A policy is called uniformly good if for any parameter set , we have for any . Note that a uniformly good policy implies the sub-linear growth of the system regret and achieves the maximum long-term average reward which is the same as in the case with perfect knowledge of .
Ii-B The Logarithmic Order and the Optimal Policy
We present in the theorem below the result established in [1,2] on the logarithmic order as well as the leading constant of the minimum regret growth rate of the single-player MAB.
Theorem [1,2]: Under the regularity conditions (conditions C1-C4 in Appendix A), we have, for any uniformly good policy ,
Lai and Robbins also constructed a policy that achieves the lower bound on the regret growth rate given in (1) under single play ()  (which was extended by Anantharam et al. to in ). Under this policy, two statistics of the past observations are maintained for each arm. Referred to as the point estimate, the first statistic is an estimate of the mean given by a function of the past observations on this arm ( denotes the total number of observations). The second statistic is the so-called confidence upper bound which represents the potential of an arm: the less frequently an arm is played, the less confident we are about the point estimate, and the higher the potential of this arm. The confidence upper bound, denoted by , thus depends on not only the number of observations on the arm but also the current time in order to measure how frequently this arm has been played.
Based on these two statistics, Lai-Robbins policy operates as follows. At each time , among all “well-sampled” arms, the one with the largest point estimate is selected as the leader denoted as . The player then chooses between the leader and a round-robin candidate to play. The leader is played if and only if its point estimate exceeds the confidence upper bound of the round-robin candidate . A detailed implementation of this policy is given in Fig. 1.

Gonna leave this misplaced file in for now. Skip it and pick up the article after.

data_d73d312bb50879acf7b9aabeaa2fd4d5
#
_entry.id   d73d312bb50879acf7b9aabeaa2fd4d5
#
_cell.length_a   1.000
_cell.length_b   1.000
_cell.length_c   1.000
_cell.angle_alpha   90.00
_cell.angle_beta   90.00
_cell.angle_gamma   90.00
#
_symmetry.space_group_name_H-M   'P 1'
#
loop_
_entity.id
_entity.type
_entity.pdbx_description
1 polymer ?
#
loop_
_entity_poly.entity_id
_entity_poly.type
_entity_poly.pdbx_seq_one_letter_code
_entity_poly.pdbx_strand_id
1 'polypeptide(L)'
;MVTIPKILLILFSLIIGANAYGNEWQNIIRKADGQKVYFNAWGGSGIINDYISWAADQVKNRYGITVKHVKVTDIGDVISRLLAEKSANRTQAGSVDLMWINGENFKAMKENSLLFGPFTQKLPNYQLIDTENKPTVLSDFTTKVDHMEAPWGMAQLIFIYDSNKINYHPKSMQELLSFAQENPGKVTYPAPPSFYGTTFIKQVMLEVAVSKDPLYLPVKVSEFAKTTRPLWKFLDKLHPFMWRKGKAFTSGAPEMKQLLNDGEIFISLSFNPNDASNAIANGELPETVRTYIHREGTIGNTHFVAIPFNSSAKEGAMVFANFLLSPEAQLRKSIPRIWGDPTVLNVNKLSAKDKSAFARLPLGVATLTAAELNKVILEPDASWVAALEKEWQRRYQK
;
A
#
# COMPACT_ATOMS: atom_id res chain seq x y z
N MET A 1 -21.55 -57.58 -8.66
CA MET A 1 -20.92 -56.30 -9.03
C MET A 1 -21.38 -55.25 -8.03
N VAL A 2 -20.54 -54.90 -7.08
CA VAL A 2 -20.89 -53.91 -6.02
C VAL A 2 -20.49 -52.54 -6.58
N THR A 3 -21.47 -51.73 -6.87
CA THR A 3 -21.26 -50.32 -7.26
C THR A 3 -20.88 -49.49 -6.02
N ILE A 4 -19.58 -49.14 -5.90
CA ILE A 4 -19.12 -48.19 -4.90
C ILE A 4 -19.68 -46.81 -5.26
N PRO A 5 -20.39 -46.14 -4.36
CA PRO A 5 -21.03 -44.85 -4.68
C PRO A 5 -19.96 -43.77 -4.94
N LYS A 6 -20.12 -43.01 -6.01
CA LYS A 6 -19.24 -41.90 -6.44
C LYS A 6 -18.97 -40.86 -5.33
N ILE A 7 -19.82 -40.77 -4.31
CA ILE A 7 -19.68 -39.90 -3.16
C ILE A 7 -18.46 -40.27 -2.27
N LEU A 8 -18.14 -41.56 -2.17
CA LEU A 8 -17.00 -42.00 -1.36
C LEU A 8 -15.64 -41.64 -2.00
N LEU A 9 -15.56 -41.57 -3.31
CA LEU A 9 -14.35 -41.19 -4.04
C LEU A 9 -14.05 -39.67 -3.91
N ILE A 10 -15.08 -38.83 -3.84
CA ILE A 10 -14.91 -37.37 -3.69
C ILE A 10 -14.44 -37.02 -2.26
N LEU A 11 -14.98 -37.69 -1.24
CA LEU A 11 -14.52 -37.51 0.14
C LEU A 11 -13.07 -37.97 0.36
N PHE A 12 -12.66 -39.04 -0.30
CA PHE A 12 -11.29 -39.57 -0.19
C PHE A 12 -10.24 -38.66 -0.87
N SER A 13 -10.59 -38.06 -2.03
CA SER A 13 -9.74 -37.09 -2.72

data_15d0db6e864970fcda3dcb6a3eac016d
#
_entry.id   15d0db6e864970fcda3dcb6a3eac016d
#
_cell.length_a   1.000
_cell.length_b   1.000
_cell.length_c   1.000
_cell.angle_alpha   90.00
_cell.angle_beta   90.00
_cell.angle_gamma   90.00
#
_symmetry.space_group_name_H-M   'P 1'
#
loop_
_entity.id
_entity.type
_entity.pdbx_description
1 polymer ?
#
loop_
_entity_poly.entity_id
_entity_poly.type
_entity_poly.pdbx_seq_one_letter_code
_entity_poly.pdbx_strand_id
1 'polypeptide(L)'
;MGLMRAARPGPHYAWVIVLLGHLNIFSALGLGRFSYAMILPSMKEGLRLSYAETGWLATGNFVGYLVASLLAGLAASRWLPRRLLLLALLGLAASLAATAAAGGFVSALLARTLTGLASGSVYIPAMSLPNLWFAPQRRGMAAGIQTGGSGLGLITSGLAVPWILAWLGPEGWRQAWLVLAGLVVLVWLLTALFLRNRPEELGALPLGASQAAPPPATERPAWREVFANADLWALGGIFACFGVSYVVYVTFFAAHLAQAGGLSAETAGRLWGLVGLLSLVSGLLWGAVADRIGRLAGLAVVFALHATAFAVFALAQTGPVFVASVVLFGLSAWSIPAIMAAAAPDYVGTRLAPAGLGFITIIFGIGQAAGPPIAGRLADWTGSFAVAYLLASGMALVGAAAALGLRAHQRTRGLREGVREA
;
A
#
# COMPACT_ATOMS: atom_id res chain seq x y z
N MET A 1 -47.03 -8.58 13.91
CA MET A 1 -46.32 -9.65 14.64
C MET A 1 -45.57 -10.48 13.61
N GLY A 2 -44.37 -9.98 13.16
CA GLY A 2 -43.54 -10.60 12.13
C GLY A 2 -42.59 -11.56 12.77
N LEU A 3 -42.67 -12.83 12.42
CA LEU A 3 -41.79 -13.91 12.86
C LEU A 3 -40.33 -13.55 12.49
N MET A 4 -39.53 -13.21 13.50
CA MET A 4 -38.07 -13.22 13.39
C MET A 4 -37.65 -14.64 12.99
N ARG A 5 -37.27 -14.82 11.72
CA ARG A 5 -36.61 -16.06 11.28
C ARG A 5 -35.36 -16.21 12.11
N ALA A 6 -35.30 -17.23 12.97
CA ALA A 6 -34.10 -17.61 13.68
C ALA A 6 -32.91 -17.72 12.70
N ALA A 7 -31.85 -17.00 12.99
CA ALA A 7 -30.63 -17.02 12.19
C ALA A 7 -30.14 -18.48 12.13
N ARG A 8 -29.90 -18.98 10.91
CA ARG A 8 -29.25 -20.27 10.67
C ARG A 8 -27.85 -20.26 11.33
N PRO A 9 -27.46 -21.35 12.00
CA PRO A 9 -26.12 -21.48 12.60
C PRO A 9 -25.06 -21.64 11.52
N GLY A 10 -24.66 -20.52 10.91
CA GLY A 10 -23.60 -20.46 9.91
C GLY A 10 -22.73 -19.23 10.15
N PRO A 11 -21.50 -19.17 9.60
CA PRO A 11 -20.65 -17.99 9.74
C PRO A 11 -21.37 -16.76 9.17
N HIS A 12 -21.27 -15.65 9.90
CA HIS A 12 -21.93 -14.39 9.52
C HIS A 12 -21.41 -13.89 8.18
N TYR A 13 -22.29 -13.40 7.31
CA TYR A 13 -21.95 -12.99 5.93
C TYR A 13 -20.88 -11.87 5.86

Lai and Robbins  have shown that for point estimates and confidence upper bounds satisfying certain conditions (condition C5 in Appendix A), the above policy is optimal, i.e., it achieves the minimum regret growth rate given in (1). For Gaussian, Bernoulli, and Poisson reward models, and satisfying condition C5 are given below .
While given in (3) is not in closed-form, it does not affect the implementation of the policy. Specifically, the comparison between the point estimate of the leader and the confidence upper bound of the round-robin candidate (see Fig. 1) is shown to be equivalent to the following two conditions :
Consequently, we only require the point estimate to implement the policy.
Ii-C Order-Optimal Index Policies
Since Lai and Robbins’s seminal work, researchers have developed several index-type policies that are simpler than Lai-Robbins policy by using a single sample mean based statistic [8,9]. Specifically, under such an index policy, each arm is assigned with an index that is a function of its sample mean and the arm with the greatest index will be played in each slot. To obtain an initial index, each arm is played once in the first slots.
The indexes proposed in  for Gaussian, Bernoulli, Poisson and exponential distributed reward models are given in (4). Except for Gaussian distribution, this index policy only achieves the optimal logarithmic order of the regret growth rate but not the best leading constant222The optimal indexes for Bernoulli, Poisson and exponential distributions are also developed in . However, the indexes are not given in closed-form and are difficult to implement..
where is the index function, is the sample mean of the arm, and are upper bounds of all possible values of in the Poisson and exponential reward models, respectively.
Iii Decentralized MAB: Problem Formulation
In this section, we formulate the decentralized MAB with distributed players. In addition to conditions C1-C5 required by the centralized MAB, we assume that the best arms have distinct nonnegative means333This condition can be relaxed to the case that a tie occurs at the th largest mean..
In the decentralized setting, players may collide and may not receive reward that the arm can potentially offer. We thus refer to as the state of arm at time (for example, the busy/idle state of a communication channel in the context of cognitive radio). At time , player chooses an action that specifies the arm to play and observes its state . The action is based on the player’s local observation and decision history. Note that the local observation history of each player also includes the collision history. As shown in Sec. V-C, the observation of a collision is used to adjust the local offset of a player’s time sharing schedule of the best arms to avoid excessive future collisions.
We define a local policy for player as a sequence of functions , where maps player ’s past observations and decisions to action at time . The decentralized policy is thus given by the concatenation of the local polices for all players: